JP Morgan’s Dimon On London Whale: ‘Stupid, Embarrassing’

JP Morgan’s Dimon On London Whale: ‘Stupid, Embarrassing’
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JP Morgan's Dimon On London Whale: 'Stupid, Embarrassing'

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J.P. Morgan Chase & Co. (NYSE:JPM) CEO Jamie Dimon has finally addressed shareholders directly with details on the London Whale incident, which lost the bank billions of dollars in 2012. In the bank’s annual letter to JP Morgan shareholders, Dimon called it “extremely embarrassing.”

Dimon said that the bank’s top priority is its control and regulatory agenda and that they learned a lot from JP Morgan’s London Whale loss. He said the bank is working on getting into compliance with “several hundred rules,” including those from Dodd-Frank, Basel, Brussels and the U.K.’s Financial Services Authority.

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He also said they would be meeting multiple times with regulators to share information and hear their criticisms about what the bank is doing and the changes it’s making.

“We learned—or were painfully reminded of—hard lessons from the London Whale problem,” he wrote.

Jamie Dimon went on to say that it was the “stupidest and most embarrassing situation he had ever been a part of.” He said that it’s critical that they learn from the mistake and that he takes personal responsibility for the incident. He also apologized and listed some of the lessons they learned or were reminded of from the incident.

First, he said that they learned to “fight complacency.” According to Dimon, the portfolio’s past success meant they had become complacent, and when they developed a new strategy for it in 2011, their plan was “flawed, complex, poorly reviewed, poorly executed and poorly monitored.”

He also highlighted several times throughout the letter the need for employees to report problems or violations they see. He said sometimes people try to avoid conflicts, but that occasionally conflicts are needed in order to prevent problems like the London Whale incident.

In addition, Dimon said it’s important that the controls match the risks involved. “We should have had more and very specific rules and requirements around the synthetic credit portfolio—but we didn’t,” he wrote. “Tighter and more appropriately specific limits could have caught the problem earlier and reduced its impact.”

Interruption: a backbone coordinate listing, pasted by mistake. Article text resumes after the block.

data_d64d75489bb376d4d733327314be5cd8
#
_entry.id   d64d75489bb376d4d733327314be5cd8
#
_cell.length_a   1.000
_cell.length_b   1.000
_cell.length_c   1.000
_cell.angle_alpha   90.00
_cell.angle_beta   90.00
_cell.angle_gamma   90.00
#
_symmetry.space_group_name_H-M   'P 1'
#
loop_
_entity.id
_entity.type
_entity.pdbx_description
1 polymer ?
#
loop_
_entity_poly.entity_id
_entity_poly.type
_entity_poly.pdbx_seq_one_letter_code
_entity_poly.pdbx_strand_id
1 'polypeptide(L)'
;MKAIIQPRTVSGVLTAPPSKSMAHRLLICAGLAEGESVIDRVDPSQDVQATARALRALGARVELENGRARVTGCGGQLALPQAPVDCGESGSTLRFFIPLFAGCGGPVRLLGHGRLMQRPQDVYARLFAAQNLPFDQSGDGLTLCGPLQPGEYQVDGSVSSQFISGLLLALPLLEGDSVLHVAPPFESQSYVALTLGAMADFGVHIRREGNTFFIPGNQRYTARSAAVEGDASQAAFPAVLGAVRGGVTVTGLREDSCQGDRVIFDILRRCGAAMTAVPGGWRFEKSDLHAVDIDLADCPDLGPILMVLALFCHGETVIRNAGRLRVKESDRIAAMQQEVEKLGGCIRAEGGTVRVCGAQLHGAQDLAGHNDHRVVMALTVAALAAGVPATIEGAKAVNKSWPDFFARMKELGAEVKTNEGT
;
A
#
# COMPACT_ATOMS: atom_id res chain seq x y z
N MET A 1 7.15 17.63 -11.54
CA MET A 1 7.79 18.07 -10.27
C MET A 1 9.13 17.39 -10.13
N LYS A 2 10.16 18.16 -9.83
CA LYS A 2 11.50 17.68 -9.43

He also assured shareholders that J.P. Morgan Chase & Co. (NYSE:JPM) “took strong action with those who were directly and indirectly involved.” He said they replaced the management team and recaptured more than $100 million in previously granted awards.

Dimon even thanked the senior employees of the bank who volunteered to step in and help fix the problem and limit the damage.

“We can’t thank them enough,” he wrote. “A company built on individuals like that is built to last.”

According to Dimon’s letter, J.P. Morgan Chase & Co. (NYSE:JPM) is committed to becoming “a port of safety in the next storm” and “the safest and soundest bank on the planet.”

Jpmorgan 2012 Annual Report Ceo Letter from Jamie Dimon

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Michelle Jones is editor-in-chief for and has been with the site since 2012. Previously, she was a television news producer for eight years. She produced the morning news programs for the NBC affiliates in Evansville, Indiana and Huntsville, Alabama and spent a short time at the CBS affiliate in Huntsville. She has experience as a writer and public relations expert for a wide variety of businesses. Email her at
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